Some Questions for Edernis Adames

What inspired you to write “Breaking the Mold”?
Breaking the Mold was actually an assignment for English 101. We were asked to write a narrative about the turning points in our academic careers. I chose to talk about the connection between learning attitudes and academic experiences. I also chose to discuss how often in school, students are taught to absorb and regurgitate content instead of being taught to learn. By recalling three different times in my academic timeline where my relationship with school and learning differed, I attempted to show how I was able to come to this realization.

What was your writing process like for “Breaking the Mold”?
I started by mapping out things in my academic career that I could take inspiration from. Once I knew what I wanted to express and got myself in a coffee-induced groove, the words just flowed through me. My problem is that sometimes I say too much, so my first draft of Breaking the Mold was over 3000 words. I struggle with perfectionism, often getting discouraged and giving up when my writing isn’t flawless. I had to make the realization that there is an infinite way to say things and that no first or even final draft will be objectively perfect. After that, it was a bit easier to kill my word babies. I edited and rewrote until I got to something that was more concise and clearly developed.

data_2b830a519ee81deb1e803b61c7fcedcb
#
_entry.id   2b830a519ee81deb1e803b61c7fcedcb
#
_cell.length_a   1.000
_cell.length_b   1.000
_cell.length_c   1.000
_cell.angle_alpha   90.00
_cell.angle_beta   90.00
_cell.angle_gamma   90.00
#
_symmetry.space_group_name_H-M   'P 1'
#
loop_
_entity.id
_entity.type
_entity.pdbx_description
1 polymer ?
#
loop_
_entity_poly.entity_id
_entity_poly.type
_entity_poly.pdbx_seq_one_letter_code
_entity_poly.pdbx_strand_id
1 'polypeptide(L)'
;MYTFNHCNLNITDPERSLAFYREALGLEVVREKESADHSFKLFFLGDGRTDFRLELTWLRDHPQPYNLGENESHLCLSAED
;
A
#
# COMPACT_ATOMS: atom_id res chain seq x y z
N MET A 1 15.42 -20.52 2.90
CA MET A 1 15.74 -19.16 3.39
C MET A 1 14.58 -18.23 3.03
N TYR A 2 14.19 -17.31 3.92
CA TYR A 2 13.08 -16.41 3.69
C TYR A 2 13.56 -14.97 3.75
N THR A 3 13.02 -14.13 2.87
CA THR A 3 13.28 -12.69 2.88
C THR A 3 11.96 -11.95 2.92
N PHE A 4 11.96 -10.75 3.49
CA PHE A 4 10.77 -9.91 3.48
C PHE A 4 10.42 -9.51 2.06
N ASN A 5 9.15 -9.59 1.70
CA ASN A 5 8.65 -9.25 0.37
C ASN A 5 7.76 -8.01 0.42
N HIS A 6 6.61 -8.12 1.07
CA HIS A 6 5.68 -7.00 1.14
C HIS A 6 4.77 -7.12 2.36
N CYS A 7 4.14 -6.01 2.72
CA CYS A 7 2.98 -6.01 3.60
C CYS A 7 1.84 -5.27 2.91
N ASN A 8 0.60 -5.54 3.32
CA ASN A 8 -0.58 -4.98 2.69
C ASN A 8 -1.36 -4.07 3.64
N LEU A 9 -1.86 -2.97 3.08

How has COVID impacted your creative work?
I was not the best writer in high school and usually struggled with writing essays and narratives. During Covid-19 quarantine I was able to use writing as an outlet for my feelings and subsequently develop my skills. I also started reading for fun again in my downtime, which exposed me to a plethora of different writing styles.

Read Edernis Adames’ “Breaking the Mold.”

Breaking the Mold

by Edernis Adames

The lopsided desk wobbled as I took a seat. My legs barely fit under it. I moved my arm to reveal the etchings that covered the wooden top of the desk, one specifically being a heart with initials in it, the remnants of a forgotten middle school romance. The rows of desks urged us to sit up straight and silent. It was at that moment that we stopped being students and became terracotta statues in catholic school uniforms. Behind me were tall bookcases full of decade old textbooks and bibles. I pulled at my neckline, the faultless tie choking me as I turned my head. Thinking back on it, the tie was probably some sadistic way our school stopped us from turning our attention away from the dark green chalkboard that stretched across the front of the classroom. In the top corner, right above the teacher’s desk, was the teacher’s name and the date. Both were written in a delicate cursive. The calculated swoops of the o’s and the mesmerizing tails that grew out of the ends of words were almost hypnotic. At that point of my life, I loved rules and order. Doing things the very way others expect them to be done now seems overrated.